Three Keys: Western Kentucky
THREE KEYS TO BEATING WESTERN KENTUCKY
1 – Visualization – Army can now do so with much more credibility. It’s a basic point of sports psychology: The mind needs to be able to visualize achievement, completing positive actions and pushing past its limits. The body can then strive to actualize that visualization, putting internal concepts into outward, embodied reality. When the human person actualizes something – when athletes turn theory and hope into the reality of achievement and triumph – progress can emerge. The essential observation to be made here is that once the body succeeds in doing what the mind visualizes, a process of repetition can occur. The body and mind will believe each other more, instead of wondering if it’s all a cruel joke.
Army actualized against Connecticut. The Black Knights can now believe their aspirations a lot more. They can trust their head coach a lot more. They can take the field with confidence in everything they’re doing. Sustaining this good feeling is its own reward. How is that done, though? It’s done by continuing to practice and perform the way the team did against UConn. Can Army now begin a genuine process of repeating positive actions, of duplicating good responses and affirming good habits? This is a great opportunity for Army to cross an important psychological threshold.
2 – Scoreboard strength. This is not a new key, and it’s not any sort of original football concept – it’s merely an echo of what Army successfully did against Connecticut: Be great when you most need to be great. Army’s best football came at the start of Saturday’s game, and then in every subsequent situation when UConn threatened to tie. Army raised its game precisely when UConn made a move and applied scoreboard pressure toward the Black Knights. Being strong in tight scoreboard situations is one of the hallmarks of a good team. Can Army show that it is truly ripening into a good team?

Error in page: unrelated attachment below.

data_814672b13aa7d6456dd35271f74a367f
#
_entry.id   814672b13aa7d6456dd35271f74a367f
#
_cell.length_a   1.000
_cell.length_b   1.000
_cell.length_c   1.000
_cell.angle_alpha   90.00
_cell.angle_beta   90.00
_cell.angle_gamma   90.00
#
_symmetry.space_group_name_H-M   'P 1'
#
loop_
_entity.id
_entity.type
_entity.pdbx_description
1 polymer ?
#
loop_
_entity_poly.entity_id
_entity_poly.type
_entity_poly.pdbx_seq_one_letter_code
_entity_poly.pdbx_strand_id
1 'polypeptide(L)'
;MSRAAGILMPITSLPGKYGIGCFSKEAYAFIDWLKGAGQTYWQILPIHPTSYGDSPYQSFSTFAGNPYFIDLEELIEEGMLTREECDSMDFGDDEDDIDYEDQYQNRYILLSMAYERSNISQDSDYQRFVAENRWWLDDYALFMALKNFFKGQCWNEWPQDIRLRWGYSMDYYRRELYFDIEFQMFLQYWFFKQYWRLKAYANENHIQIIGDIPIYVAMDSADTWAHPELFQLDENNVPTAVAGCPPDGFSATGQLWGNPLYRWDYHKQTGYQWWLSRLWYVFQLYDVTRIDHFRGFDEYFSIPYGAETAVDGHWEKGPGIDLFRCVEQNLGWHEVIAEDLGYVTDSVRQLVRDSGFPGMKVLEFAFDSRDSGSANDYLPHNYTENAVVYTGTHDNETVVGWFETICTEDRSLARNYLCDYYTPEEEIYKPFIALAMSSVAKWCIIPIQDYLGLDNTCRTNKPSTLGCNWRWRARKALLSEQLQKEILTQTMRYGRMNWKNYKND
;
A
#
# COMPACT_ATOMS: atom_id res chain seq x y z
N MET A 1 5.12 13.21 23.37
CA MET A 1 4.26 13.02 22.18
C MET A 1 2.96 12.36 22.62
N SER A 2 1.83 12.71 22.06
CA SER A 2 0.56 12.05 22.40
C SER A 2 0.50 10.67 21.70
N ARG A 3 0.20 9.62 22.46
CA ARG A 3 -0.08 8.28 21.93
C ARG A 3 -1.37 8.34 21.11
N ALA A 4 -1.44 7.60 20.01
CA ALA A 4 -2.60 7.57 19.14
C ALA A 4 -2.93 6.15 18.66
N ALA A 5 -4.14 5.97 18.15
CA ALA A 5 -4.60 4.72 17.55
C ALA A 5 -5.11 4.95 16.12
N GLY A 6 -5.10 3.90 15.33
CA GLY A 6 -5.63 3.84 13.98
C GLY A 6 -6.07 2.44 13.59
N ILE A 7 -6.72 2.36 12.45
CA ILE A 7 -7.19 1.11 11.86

3 – Read and respond on pass defense. Army’s defense will receive a far more daunting challenge in the passing game from Western Kentucky. During his playing days at Louisville, Hilltopper head coach Jeff Brohm learned the passing game under his predecessor at WKU, Bobby Petrino. The Hilltoppers are going to study how to expose Army’s back seven. The Black Knights must be razor-sharp in applying film-study lessons. They must know what to expect from personnel groupings and how the Hilltoppers might tweak their looks. Strong recognition of WKU’s intentions in the passing game could give Army a crucial edge.
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